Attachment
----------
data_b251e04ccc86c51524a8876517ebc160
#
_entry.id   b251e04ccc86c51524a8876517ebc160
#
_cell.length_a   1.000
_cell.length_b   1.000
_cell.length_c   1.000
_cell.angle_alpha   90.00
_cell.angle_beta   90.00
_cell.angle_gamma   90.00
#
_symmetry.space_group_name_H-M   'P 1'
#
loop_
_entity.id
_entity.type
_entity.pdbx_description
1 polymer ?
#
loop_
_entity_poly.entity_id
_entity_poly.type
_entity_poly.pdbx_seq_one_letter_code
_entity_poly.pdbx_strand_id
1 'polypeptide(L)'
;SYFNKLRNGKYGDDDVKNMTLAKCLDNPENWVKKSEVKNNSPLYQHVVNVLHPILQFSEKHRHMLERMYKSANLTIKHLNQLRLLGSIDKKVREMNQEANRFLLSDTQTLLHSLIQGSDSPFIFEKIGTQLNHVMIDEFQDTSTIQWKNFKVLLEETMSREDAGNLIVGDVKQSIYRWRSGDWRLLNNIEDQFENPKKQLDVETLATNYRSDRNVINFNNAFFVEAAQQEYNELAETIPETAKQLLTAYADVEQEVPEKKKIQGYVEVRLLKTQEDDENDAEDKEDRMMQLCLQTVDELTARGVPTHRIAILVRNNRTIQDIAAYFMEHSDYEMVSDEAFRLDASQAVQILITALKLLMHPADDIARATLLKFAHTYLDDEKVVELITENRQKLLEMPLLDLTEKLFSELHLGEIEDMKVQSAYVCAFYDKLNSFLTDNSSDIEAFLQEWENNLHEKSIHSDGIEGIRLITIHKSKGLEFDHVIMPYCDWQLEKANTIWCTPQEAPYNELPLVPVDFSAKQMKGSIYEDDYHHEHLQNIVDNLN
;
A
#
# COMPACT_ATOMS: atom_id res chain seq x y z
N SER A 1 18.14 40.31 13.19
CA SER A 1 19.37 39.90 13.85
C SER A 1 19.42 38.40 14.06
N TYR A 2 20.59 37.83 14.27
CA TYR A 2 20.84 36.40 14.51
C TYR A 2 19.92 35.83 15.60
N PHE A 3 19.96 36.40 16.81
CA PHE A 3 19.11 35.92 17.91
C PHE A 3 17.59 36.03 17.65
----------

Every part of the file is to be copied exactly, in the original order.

data_b251e04ccc86c51524a8876517ebc160
#
_entry.id   b251e04ccc86c51524a8876517ebc160
#
_cell.length_a   1.000
_cell.length_b   1.000
_cell.length_c   1.000
_cell.angle_alpha   90.00
_cell.angle_beta   90.00
_cell.angle_gamma   90.00
#
_symmetry.space_group_name_H-M   'P 1'
#
loop_
_entity.id
_entity.type
_entity.pdbx_description
1 polymer ?
#
loop_
_entity_poly.entity_id
_entity_poly.type
_entity_poly.pdbx_seq_one_letter_code
_entity_poly.pdbx_strand_id
1 'polypeptide(L)'
;SYFNKLRNGKYGDDDVKNMTLAKCLDNPENWVKKSEVKNNSPLYQHVVNVLHPILQFSEKHRHMLERMYKSANLTIKHLNQLRLLGSIDKKVREMNQEANRFLLSDTQTLLHSLIQGSDSPFIFEKIGTQLNHVMIDEFQDTSTIQWKNFKVLLEETMSREDAGNLIVGDVKQSIYRWRSGDWRLLNNIEDQFENPKKQLDVETLATNYRSDRNVINFNNAFFVEAAQQEYNELAETIPETAKQLLTAYADVEQEVPEKKKIQGYVEVRLLKTQEDDENDAEDKEDRMMQLCLQTVDELTARGVPTHRIAILVRNNRTIQDIAAYFMEHSDYEMVSDEAFRLDASQAVQILITALKLLMHPADDIARATLLKFAHTYLDDEKVVELITENRQKLLEMPLLDLTEKLFSELHLGEIEDMKVQSAYVCAFYDKLNSFLTDNSSDIEAFLQEWENNLHEKSIHSDGIEGIRLITIHKSKGLEFDHVIMPYCDWQLEKANTIWCTPQEAPYNELPLVPVDFSAKQMKGSIYEDDYHHEHLQNIVDNLN
;
A
#
# COMPACT_ATOMS: atom_id res chain seq x y z
N SER A 1 18.14 40.31 13.19
CA SER A 1 19.37 39.90 13.85
C SER A 1 19.42 38.40 14.06
N TYR A 2 20.59 37.83 14.27
CA TYR A 2 20.84 36.40 14.51
C TYR A 2 19.92 35.83 15.60
N PHE A 3 19.96 36.40 16.81
CA PHE A 3 19.11 35.92 17.91
C PHE A 3 17.59 36.03 17.65